Students shed shoes for needy children

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Participants in the TOMS Shoes’ One Day Without Shoes carried posters, handed out stickers and walked barefoot to the state capitol. Photo by Krista Vogel, NewsNetNebraska

More than 22 city blocks. More than 200 feet – bare, sore, blistered feet.

Last week, more than 100 University of Nebraska-Lincoln students hoofed it from the Student Union to the capitol building. Although anyone could participate, they had to abide by one condition: no shoes allowed. The barefoot group was walking to raise awareness for children in need through the third annual, worldwide TOMS Shoes’ One Day Without Shoes. This year, more than 250,000 people – roughly the entire population of Lincoln – participated in 1,600 events around the world.

“We’re promoting what people go through without shoes,” said UNL communications studies major Carley Juilfs, 21. “A pair of shoes can change their lives.”

TOMS Shoes, which donates one pair of shoes to a child in need for every pair purchased, celebrated One Day Without Shoes on April 8. From May 2006 to April 2010, TOMS has donated more than 600,000 pairs of shoes to needy children. These children are in danger of soil-transmitted diseases like podoconiosis, which weakens and disfigures the feet from walking barefoot on volcanic soil. They are also vulnerable to infections from cuts and sores. Some cannot attend school because they can’t afford the shoes that are a part of their uniform.

Throughout the late afternoon, supporters succeeded in drawing attention to the cause. With large TOMS signs, stickers, slogans like “one day” and “one day without shoes” and peace signs drawn on their feet, the group temporarily took over downtown Lincoln. Some bystanders stared. Others dared to ask what the marchers were up to. A few drivers honked their horns in appreciation.

Days earlier, campus representatives like Juilfs spent time advertising the event through a Facebook group, word of mouth, flyers and a booth at the union.

Spreading the word before the event was easiest through the social media monster known as Facebook. The TOMS Shoes of Lincoln group – 437 members strong – created an event page for One Day Without Shoes, and word spread like wildfire.

“I saw the Facebook group and started e-mailing my friends,” said Mason Lien, 21, a pre-med Spanish major at Nebraska Wesleyan. “Then it was just a domino effect.”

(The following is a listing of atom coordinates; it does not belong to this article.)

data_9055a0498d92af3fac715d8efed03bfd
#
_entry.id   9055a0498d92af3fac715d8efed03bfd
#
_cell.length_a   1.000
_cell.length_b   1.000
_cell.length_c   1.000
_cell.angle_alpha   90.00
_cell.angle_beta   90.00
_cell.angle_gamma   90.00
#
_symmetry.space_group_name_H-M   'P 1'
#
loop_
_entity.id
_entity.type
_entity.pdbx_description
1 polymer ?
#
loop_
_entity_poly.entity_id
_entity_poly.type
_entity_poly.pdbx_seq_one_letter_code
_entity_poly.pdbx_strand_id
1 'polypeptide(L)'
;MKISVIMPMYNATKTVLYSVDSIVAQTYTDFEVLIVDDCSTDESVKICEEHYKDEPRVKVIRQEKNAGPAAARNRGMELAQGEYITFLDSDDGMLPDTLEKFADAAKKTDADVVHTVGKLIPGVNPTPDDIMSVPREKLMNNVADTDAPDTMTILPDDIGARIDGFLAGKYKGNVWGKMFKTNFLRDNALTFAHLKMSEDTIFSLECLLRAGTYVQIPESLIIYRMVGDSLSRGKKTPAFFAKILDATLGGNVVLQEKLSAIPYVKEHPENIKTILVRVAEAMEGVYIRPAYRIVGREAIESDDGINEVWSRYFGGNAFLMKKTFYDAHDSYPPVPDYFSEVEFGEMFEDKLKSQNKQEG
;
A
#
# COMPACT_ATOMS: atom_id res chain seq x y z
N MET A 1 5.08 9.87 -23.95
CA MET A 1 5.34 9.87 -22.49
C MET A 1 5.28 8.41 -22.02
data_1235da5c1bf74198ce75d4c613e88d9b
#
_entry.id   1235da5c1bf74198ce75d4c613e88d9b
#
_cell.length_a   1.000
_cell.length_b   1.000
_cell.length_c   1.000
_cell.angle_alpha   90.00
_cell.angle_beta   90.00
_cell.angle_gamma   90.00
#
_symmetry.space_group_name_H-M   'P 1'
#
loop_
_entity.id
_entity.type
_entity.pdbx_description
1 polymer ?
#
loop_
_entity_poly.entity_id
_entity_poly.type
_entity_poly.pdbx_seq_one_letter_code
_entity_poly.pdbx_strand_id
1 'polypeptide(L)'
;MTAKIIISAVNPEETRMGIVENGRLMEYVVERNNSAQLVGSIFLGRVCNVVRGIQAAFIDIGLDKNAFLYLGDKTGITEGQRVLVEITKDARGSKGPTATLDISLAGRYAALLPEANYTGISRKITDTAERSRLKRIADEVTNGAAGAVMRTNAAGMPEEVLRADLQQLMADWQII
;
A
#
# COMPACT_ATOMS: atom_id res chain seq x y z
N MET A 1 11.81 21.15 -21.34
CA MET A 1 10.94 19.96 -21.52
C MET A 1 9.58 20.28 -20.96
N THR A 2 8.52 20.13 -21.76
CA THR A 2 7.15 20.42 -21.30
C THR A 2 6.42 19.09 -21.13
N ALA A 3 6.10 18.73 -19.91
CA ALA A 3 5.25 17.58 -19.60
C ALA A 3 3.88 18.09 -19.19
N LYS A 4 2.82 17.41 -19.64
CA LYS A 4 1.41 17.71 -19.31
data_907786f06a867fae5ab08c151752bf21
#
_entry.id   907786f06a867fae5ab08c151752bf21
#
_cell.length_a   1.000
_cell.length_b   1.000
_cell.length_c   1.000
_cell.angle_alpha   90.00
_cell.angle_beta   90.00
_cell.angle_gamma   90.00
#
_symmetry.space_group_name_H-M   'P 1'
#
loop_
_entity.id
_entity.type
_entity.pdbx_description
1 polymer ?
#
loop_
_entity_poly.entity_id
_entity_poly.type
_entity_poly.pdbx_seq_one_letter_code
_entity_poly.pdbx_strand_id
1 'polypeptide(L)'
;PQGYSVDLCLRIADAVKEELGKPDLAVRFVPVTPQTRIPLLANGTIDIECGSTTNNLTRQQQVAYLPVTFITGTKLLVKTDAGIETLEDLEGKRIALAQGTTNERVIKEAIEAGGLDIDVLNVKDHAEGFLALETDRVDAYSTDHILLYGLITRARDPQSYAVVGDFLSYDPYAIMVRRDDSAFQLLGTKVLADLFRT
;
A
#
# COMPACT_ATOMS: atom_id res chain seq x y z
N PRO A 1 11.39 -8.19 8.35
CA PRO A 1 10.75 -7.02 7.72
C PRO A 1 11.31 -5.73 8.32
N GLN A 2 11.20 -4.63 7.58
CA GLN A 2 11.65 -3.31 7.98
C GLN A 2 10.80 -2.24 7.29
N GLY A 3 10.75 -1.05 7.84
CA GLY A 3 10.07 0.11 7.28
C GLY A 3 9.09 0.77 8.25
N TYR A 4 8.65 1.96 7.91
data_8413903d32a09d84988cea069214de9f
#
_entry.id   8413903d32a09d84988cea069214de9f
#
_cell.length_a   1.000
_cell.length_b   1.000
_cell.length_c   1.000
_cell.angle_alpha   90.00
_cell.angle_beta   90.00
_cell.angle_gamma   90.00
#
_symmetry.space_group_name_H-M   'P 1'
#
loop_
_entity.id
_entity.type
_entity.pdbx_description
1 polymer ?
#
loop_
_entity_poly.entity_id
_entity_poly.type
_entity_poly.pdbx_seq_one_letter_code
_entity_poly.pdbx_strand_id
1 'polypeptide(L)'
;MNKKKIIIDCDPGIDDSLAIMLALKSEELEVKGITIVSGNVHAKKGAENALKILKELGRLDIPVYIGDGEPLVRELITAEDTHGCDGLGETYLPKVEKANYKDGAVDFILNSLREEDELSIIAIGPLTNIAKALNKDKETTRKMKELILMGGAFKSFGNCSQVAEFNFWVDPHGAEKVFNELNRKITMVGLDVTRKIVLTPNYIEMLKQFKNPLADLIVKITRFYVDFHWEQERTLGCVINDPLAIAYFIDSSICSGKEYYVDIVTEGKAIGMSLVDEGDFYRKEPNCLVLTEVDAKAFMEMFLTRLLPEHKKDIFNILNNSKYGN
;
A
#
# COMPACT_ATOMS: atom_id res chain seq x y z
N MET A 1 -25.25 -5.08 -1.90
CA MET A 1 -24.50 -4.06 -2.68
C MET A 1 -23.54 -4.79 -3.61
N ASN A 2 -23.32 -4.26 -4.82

Lien didn’t stop there, though. He helped put up signs on campus and spread the word of mouth. He wore his TOMS, too.

He heard about TOMS shoes through a friend now in Africa. After looking into the cause, Lien realized what a difference the company could make. For him, One Day Without Shoes really hit home.

“I’ve been on mission trips before and been to poverty-stricken areas where kids have no shoes,” he said.

So, poster in hand, “one day” written on his feet, he set out with fellow TOMS supporters to raise awareness. But Lien goes beyond the event, beyond the TOMS. He’s now planning a shoe drive at his church to send shoes to poor children.

“I think it’s really awesome how many people are aware and want to spread awareness,” he said. “As a city and as a community, we can use our resources to help others. Even though we’re not living on the same continent, we can still help them.”

Participants showed their dedication to the cause, not only by taking off their shoes, but by making the event a top priority.

“I skipped lab for this,” Lien said. “My professor was like, ‘Where are you going?’ And I just said, ‘I’ve got to go!’”

And go, he did – all day, no shoes.

“It was rough,” said Lien. “I cut my foot a few times. It was a good realization of what these kids go through.”

Tyson Johnson, 20, a UNL political science major, walked to one class without shoes, but didn’t go inside the classroom barefoot.

“Definitely, even if people don’t know what we’re doing, we’re drawing attention to a good cause,” he said.

And what will become of this good cause? In the big picture, will it make any difference?

“I don’t know how much impact this will make,” said Michael Shepherd, a 20-year-old UNL Spanish education major, “but it’s better than nothing.”

Story by Krista Vogel, NewsNetNebraska

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